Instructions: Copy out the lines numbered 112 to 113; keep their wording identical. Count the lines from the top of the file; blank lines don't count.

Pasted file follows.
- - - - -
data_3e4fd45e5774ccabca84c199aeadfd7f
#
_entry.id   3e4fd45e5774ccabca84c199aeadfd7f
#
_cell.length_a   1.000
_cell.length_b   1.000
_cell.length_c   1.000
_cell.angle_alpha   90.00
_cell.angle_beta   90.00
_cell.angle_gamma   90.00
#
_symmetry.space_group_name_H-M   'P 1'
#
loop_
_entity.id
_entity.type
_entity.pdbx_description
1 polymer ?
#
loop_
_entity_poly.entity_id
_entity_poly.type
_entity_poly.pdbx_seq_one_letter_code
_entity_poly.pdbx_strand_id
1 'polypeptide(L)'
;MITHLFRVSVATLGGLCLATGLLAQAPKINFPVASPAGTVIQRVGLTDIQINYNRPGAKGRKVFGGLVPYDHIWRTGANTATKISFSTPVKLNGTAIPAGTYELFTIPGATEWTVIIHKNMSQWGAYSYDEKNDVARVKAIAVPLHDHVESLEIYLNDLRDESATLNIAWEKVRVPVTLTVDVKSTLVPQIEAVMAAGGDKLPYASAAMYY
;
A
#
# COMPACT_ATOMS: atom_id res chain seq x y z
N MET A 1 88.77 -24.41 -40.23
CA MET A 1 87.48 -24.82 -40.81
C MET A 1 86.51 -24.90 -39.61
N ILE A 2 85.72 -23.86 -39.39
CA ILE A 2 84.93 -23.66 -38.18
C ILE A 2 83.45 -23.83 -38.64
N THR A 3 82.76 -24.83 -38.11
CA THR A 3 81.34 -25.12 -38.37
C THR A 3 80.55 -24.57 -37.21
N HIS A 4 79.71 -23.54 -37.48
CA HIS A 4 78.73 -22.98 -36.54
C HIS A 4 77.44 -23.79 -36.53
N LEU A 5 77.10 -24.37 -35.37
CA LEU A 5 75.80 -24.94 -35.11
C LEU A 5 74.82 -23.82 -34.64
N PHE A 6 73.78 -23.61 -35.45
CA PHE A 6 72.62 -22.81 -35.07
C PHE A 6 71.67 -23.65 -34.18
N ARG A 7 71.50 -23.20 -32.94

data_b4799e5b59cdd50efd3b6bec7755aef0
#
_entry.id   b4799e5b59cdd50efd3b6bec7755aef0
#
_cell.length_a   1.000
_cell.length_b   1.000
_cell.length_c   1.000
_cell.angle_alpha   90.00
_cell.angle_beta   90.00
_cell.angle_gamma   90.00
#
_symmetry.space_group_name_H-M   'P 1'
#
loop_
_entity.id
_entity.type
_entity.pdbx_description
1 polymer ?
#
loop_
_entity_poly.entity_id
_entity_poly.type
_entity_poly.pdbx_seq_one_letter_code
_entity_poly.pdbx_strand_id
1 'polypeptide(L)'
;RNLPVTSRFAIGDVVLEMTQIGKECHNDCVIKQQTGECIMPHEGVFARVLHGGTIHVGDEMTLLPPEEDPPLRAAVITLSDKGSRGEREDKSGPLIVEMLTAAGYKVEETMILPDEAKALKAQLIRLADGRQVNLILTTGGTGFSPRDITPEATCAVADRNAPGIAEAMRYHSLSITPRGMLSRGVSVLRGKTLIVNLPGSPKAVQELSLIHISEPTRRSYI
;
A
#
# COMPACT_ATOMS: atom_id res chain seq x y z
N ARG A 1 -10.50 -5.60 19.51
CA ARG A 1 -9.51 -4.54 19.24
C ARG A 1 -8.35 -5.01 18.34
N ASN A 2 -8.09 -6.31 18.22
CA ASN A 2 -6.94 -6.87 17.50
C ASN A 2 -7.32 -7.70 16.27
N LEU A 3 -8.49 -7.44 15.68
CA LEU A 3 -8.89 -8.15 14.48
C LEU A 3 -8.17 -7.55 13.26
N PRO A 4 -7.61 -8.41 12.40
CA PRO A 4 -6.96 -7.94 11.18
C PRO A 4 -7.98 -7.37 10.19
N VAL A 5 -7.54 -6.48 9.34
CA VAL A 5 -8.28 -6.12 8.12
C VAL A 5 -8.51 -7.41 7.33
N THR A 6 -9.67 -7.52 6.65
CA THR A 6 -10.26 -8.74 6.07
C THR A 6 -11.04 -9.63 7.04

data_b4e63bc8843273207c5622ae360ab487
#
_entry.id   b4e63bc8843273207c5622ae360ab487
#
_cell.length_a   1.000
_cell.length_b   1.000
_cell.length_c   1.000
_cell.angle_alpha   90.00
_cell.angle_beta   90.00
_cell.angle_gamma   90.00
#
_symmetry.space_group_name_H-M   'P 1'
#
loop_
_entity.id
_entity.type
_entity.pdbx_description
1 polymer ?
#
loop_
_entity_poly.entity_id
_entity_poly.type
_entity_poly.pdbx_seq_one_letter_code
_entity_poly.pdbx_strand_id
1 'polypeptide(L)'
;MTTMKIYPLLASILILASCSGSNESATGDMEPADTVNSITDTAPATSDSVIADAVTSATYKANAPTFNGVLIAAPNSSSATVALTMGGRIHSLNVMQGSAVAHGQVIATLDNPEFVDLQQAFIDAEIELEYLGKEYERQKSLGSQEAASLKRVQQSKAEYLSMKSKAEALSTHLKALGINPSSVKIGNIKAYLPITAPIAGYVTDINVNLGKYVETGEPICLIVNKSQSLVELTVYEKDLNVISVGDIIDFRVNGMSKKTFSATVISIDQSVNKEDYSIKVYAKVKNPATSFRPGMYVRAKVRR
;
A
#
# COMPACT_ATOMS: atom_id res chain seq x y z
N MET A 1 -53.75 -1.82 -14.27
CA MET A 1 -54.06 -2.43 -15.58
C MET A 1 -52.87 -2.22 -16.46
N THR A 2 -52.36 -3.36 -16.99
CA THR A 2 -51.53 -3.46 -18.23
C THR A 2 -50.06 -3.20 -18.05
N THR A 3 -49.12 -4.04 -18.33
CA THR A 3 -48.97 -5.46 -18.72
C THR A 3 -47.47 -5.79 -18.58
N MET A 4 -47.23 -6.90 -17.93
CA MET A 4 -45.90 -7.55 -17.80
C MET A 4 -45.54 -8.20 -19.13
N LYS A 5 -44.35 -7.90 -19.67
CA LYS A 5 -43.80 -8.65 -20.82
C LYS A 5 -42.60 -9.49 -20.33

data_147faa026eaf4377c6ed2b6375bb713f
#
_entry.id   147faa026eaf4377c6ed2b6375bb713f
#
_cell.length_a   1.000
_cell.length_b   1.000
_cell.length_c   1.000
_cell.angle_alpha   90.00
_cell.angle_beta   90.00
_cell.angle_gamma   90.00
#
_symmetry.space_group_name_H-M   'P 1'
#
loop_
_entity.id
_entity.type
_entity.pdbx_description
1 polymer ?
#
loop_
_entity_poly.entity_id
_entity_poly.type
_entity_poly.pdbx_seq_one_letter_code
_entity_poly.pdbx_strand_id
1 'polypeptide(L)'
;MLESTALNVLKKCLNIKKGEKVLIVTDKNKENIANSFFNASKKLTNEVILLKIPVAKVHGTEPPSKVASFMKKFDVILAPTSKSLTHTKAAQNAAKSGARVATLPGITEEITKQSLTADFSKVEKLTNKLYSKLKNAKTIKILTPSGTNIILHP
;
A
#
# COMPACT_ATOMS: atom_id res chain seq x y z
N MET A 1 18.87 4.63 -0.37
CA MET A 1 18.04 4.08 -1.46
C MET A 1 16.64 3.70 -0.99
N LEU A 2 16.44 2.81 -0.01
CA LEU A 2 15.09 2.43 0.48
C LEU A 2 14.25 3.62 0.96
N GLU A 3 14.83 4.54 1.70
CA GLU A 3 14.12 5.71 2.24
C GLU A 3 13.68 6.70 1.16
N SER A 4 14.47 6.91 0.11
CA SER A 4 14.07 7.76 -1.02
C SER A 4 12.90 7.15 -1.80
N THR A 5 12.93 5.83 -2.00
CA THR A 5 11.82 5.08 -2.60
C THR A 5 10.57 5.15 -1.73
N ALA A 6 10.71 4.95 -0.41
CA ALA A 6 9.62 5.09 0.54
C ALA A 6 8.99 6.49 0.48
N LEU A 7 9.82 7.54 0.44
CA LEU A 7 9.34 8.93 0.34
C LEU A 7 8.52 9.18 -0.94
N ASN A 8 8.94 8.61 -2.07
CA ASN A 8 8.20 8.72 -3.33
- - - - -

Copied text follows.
_entity.id
_entity.type